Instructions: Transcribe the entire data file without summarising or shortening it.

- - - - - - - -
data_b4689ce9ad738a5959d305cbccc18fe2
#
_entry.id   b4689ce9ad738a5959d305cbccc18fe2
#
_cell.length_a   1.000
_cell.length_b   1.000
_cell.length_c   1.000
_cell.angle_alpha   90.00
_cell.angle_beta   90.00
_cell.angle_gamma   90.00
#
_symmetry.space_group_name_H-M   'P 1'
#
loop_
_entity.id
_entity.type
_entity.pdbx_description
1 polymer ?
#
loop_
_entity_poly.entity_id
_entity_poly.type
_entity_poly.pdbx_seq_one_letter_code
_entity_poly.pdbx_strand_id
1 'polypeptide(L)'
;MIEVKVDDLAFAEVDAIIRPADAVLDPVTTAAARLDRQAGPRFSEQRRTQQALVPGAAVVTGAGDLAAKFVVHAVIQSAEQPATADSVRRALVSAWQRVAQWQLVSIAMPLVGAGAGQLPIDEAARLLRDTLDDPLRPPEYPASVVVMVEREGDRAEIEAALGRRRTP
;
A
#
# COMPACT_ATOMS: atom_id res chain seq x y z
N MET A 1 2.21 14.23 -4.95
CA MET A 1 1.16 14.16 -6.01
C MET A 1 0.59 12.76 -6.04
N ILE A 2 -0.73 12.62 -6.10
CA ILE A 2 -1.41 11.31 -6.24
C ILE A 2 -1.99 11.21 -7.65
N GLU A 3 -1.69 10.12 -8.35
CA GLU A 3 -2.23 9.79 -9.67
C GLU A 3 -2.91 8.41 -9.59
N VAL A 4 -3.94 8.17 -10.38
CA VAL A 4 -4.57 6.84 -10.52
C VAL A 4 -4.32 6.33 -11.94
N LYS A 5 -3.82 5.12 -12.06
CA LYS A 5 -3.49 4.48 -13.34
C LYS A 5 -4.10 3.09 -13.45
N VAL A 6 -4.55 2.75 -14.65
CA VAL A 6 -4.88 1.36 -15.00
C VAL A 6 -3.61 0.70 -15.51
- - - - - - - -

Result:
data_b4689ce9ad738a5959d305cbccc18fe2
#
_entry.id   b4689ce9ad738a5959d305cbccc18fe2
#
_cell.length_a   1.000
_cell.length_b   1.000
_cell.length_c   1.000
_cell.angle_alpha   90.00
_cell.angle_beta   90.00
_cell.angle_gamma   90.00
#
_symmetry.space_group_name_H-M   'P 1'
#
loop_
_entity.id
_entity.type
_entity.pdbx_description
1 polymer ?
#
loop_
_entity_poly.entity_id
_entity_poly.type
_entity_poly.pdbx_seq_one_letter_code
_entity_poly.pdbx_strand_id
1 'polypeptide(L)'
;MIEVKVDDLAFAEVDAIIRPADAVLDPVTTAAARLDRQAGPRFSEQRRTQQALVPGAAVVTGAGDLAAKFVVHAVIQSAEQPATADSVRRALVSAWQRVAQWQLVSIAMPLVGAGAGQLPIDEAARLLRDTLDDPLRPPEYPASVVVMVEREGDRAEIEAALGRRRTP
;
A
#
# COMPACT_ATOMS: atom_id res chain seq x y z
N MET A 1 2.21 14.23 -4.95
CA MET A 1 1.16 14.16 -6.01
C MET A 1 0.59 12.76 -6.04
N ILE A 2 -0.73 12.62 -6.10
CA ILE A 2 -1.41 11.31 -6.24
C ILE A 2 -1.99 11.21 -7.65
N GLU A 3 -1.69 10.12 -8.35
CA GLU A 3 -2.23 9.79 -9.67
C GLU A 3 -2.91 8.41 -9.59
N VAL A 4 -3.94 8.17 -10.38
CA VAL A 4 -4.57 6.84 -10.52
C VAL A 4 -4.32 6.33 -11.94
N LYS A 5 -3.82 5.12 -12.06
CA LYS A 5 -3.49 4.48 -13.34
C LYS A 5 -4.10 3.09 -13.45
N VAL A 6 -4.55 2.75 -14.65
CA VAL A 6 -4.88 1.36 -15.00
C VAL A 6 -3.61 0.70 -15.51